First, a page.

30 Whales Have Died Off the Coast of Alaska and No One Knows Why
Whales are dying off the coast of Alaska and no one knows why. Yesterday, the National Oceanic and Atmospheric Administration (NOAA) officially declared the recent deaths of 30 large whales in the western Gulf of Alaska an “unusual mortality event,” triggering an investigation into the cause of the mass die off. NOAA defines an unusual mortality event as “a stranding event that is unexpected, involves a significant die-off of a marine mammal population, and demands immediate response.”
What’s killing Alaska’s whales? http://t.co/ePAibXagtG pic.twitter.com/yZfa2Htxg2
— CBC British Columbia (@cbcnewsbc) August 20, 2015
Since May, 11 fin whales, 14 humpback whales, one gray whale and four unidentified cetaceans have stranded around the islands of the western Gulf of Alaska and the southern shoreline of the Alaska Peninsula. The uptick is nearly three times the average for the area. Last year, there were only five whale strandings for the entire year. There were also six dead stranded whales reported along British Columbia’s north coast in the last few months, which is a significant increase above annual seasonal numbers for that area as well.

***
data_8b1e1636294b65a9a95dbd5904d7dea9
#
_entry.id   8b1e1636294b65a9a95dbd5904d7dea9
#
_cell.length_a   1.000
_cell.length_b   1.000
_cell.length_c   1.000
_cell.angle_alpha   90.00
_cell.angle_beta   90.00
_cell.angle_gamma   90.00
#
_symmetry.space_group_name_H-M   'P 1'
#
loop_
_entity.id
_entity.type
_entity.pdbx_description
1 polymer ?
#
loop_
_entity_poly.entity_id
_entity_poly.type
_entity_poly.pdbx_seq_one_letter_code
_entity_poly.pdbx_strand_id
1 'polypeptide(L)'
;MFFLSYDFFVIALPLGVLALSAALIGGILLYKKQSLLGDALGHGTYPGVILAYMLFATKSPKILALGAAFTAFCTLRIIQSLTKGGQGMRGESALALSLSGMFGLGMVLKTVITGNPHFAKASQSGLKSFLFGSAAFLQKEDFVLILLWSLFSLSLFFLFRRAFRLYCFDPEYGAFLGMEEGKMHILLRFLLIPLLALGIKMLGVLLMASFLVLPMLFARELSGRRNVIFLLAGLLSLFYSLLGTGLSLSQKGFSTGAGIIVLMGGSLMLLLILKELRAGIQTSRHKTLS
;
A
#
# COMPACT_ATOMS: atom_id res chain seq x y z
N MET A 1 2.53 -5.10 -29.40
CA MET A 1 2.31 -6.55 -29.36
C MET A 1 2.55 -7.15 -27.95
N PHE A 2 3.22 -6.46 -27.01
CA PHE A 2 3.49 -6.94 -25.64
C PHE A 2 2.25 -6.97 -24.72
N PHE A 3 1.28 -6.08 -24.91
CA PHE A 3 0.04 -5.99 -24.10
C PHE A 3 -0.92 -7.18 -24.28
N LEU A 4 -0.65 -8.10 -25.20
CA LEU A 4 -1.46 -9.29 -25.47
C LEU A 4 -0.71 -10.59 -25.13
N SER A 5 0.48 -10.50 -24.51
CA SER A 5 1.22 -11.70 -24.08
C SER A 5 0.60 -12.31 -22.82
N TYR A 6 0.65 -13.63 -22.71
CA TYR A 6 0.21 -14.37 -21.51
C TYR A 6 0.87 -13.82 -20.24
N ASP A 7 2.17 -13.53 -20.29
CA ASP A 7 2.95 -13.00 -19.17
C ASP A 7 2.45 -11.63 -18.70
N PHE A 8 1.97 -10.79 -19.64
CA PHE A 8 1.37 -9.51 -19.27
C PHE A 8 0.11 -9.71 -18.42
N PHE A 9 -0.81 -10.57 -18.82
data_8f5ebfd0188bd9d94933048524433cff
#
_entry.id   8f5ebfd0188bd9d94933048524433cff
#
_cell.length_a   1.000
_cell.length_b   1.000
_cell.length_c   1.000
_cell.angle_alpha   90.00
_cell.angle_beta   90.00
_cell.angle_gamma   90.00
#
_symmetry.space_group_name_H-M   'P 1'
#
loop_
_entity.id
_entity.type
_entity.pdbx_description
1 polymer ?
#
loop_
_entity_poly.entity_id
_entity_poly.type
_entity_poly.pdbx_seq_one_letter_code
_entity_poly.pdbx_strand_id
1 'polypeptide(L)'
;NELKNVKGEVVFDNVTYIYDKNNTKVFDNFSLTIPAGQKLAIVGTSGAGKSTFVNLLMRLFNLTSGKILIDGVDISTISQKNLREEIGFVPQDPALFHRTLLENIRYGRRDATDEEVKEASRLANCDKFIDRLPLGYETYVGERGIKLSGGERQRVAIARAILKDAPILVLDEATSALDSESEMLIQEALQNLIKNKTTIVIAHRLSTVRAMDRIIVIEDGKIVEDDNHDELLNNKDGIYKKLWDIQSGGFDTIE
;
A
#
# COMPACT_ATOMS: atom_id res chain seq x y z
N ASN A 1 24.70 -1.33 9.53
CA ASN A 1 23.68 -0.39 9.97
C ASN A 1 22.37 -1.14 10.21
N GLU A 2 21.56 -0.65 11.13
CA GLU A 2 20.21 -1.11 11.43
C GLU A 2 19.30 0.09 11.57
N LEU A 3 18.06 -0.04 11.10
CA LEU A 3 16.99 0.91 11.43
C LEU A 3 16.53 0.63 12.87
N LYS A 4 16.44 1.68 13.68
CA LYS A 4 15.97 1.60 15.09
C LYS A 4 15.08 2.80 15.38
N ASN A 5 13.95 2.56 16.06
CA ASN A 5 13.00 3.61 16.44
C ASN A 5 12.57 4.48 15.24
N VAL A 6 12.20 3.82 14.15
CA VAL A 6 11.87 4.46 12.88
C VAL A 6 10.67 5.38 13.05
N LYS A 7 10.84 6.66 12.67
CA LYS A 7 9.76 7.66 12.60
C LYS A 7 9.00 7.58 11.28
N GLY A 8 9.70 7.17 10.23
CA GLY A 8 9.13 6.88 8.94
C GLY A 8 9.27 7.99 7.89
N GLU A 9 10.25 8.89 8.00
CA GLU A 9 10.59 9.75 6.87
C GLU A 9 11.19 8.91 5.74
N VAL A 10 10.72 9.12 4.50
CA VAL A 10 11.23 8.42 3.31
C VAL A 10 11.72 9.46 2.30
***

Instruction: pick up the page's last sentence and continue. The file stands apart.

“NOAA Fisheries scientists and partners are very concerned about the large number of whales stranding in the western Gulf of Alaska in recent months,” said Dr. Teri Rowles, NOAA Fisheries’ marine mammal health and stranding response coordinator. “While we do not yet know the cause of these strandings, our investigations will give us important information on the health of whales and the ecosystems where they live.”
NOAA is encouraging the public to help out by immediately reporting any sightings of dead whales or distressed live animals they discover, but warns people not to get close or touch the animals.
“The prevailing theory is that a large toxic algae bloom off the West Coast might be to blame,” reports CBC News. “However, scientists have been unable to make a concrete connection.”
The West Coast has experienced the largest toxic algae bloom in a decade, forcing the closure of fisheries from California to Washington. This isn’t the first time scientists have linked algae blooms and whale die offs. A toxic algae bloom this spring off the coast of Chile is the suspected cause of death for 20-30 sei whales.